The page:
Luna and I went for many walks. When my studies were overwhelming me, it was nice to know that I had a permanent walking companion when I needed to burn off some steam. Whenever I let myself into the house, Luna would come running over, wagging her tail. She began to associate me with walks and treats, which I was happy about.
I have a lot of human friends; however, I believe that dogs provide a different type of comfort.
When long walks through the local park were off-limits, I would take her to my student house. We would all relax with her, fighting for her attention, and running away when we thought she was about to shake her saliva from her mouth onto us. My friend worked at a local dog-friendly pub, and when she was on shift, I would sometimes bring Luna there to help the hours pass by.
Luna acted as a canine friend to me. I have a lot of human friends; however, I believe that dogs provide a different type of comfort. When I wanted to talk, she provided a judgment-free space to vent. When I just wanted some reassurance, she would always be down for a chin scratch and a cuddle.
It’s not always possible for people to own a pet. You need to commit up to 15 years to a life that needs to be cared for and nurtured. However, there are ways around this. The application I used called Borrow my Doggy allowed me to bring a new companion into my world. Not only that, but I became good friends with her owner, whom I still speak to this day. However, it is only available in the UK. For those in the US, Rover is a great alternative.
Ways to get part-time access to a furry friend
Here’s a list I put together of a bunch of different tools and organizations that you can use to get part-time access to a dog.
Volunteer at a shelter — There are so many unwanted dogs at shelters. Sometimes staff may be finding it difficult to give each dog enough attention and socialization to ensure he finds his perfect fur-ever family. You can offer to foster the dogs for a fixed-term contract, or until they find a full-time owner. If fostering is not an option, you can volunteer to either walk, socialize, or clean out enclosures at your local shelter. I’m sure they would appreciate the help!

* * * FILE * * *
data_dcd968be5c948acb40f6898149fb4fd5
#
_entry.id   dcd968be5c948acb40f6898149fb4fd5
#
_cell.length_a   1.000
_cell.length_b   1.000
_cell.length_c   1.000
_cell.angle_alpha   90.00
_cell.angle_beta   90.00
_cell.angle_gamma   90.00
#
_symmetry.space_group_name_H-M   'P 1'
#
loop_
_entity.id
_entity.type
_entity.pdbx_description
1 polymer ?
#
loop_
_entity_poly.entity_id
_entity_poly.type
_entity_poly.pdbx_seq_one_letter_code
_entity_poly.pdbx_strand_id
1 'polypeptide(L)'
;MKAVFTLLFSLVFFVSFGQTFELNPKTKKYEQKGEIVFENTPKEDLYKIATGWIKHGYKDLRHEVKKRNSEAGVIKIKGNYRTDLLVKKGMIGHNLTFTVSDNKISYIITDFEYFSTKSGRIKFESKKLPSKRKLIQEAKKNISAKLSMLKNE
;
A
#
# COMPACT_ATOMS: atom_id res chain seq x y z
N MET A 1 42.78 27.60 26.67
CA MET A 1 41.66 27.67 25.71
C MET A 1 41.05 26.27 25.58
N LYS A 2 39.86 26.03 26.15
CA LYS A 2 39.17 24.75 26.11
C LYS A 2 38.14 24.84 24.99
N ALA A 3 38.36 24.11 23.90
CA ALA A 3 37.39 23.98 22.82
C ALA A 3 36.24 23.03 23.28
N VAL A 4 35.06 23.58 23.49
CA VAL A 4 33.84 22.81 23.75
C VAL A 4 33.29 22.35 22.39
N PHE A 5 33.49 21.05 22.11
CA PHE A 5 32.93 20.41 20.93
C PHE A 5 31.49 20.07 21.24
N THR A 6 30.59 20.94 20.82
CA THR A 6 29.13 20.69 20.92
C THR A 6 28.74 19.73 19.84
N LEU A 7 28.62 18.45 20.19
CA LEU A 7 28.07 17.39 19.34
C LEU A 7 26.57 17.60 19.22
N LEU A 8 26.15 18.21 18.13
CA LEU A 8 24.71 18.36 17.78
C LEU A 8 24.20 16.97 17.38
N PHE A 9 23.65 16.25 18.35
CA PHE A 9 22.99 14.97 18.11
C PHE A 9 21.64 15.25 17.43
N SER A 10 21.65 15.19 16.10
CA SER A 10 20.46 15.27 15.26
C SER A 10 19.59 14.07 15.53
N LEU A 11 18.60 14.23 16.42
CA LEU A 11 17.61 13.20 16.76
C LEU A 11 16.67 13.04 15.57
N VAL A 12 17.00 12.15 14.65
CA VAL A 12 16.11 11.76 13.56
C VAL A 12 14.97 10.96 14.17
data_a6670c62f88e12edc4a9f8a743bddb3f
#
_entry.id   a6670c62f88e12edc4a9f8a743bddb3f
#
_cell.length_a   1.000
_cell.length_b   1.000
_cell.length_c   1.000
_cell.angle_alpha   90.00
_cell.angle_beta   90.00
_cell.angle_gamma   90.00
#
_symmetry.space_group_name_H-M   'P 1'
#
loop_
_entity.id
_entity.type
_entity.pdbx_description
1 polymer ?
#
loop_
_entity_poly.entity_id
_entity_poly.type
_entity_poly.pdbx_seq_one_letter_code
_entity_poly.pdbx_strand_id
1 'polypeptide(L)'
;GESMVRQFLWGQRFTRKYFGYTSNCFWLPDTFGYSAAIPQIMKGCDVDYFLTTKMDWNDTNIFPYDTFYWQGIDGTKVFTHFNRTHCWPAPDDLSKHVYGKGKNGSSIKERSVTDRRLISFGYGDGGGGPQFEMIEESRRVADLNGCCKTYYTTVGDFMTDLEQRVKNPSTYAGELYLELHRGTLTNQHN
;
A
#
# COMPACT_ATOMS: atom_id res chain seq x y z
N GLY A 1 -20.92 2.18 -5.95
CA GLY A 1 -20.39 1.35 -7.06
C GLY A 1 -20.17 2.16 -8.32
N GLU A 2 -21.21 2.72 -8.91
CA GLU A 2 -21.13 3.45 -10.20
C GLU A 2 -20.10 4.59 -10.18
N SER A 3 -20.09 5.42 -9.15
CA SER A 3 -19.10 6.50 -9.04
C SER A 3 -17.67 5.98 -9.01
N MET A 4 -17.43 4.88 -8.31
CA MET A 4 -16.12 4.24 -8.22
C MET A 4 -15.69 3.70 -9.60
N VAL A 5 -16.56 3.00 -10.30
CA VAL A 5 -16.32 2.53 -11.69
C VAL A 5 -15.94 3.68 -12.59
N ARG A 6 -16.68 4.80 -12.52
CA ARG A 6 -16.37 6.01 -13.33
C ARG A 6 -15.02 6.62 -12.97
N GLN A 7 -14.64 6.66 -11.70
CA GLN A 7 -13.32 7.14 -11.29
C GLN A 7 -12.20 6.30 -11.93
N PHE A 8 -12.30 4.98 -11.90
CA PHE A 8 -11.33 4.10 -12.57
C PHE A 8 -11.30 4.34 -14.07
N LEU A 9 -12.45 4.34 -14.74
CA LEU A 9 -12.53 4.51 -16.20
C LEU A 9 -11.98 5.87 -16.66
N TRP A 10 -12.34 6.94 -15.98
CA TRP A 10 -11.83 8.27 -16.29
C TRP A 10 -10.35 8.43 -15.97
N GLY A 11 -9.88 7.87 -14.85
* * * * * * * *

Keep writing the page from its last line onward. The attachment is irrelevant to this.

Use a house-sitter — Networks like MindMyHouse allow for potential house sitters to connect with those in need. It’s a global website, meaning that the only borders really are your imagination! You can toggle the settings to search for households with pets.
Use working apps — Remote working apps, such as WorkAway, allow people to seek voluntary or paid work within local (or worldwide) organizations, charities, or even homes. You can work on farms, canine sanctuaries, and even with sled dogs. Some placements are paid, whilst others offer benefits such as free housing or accommodation.
Join a dog walking or sitting organization — Alternatives to BorrowMyDoggy include Rover.com. They offer dog boarding, house visits, and of course, dog walking, among other things. Better yet, they are based in ten countries, including the UK, US, and Canada.
Check the local listings — You can check listings in your local area for dog themes meet-ups. People often arrange meet-ups like this near me, and I’ve seen many a pack of beagles playing, surrounded by their disgruntled owners.
Join a Facebook group — If face to face contact is out of the question for you, you may opt to get some furry therapy online. I am a member of Dogspotting and Dogspotting Society on Facebook. The feed is updated daily, with people contributing pictures of their own dogs and dogs that they meet whilst out and about.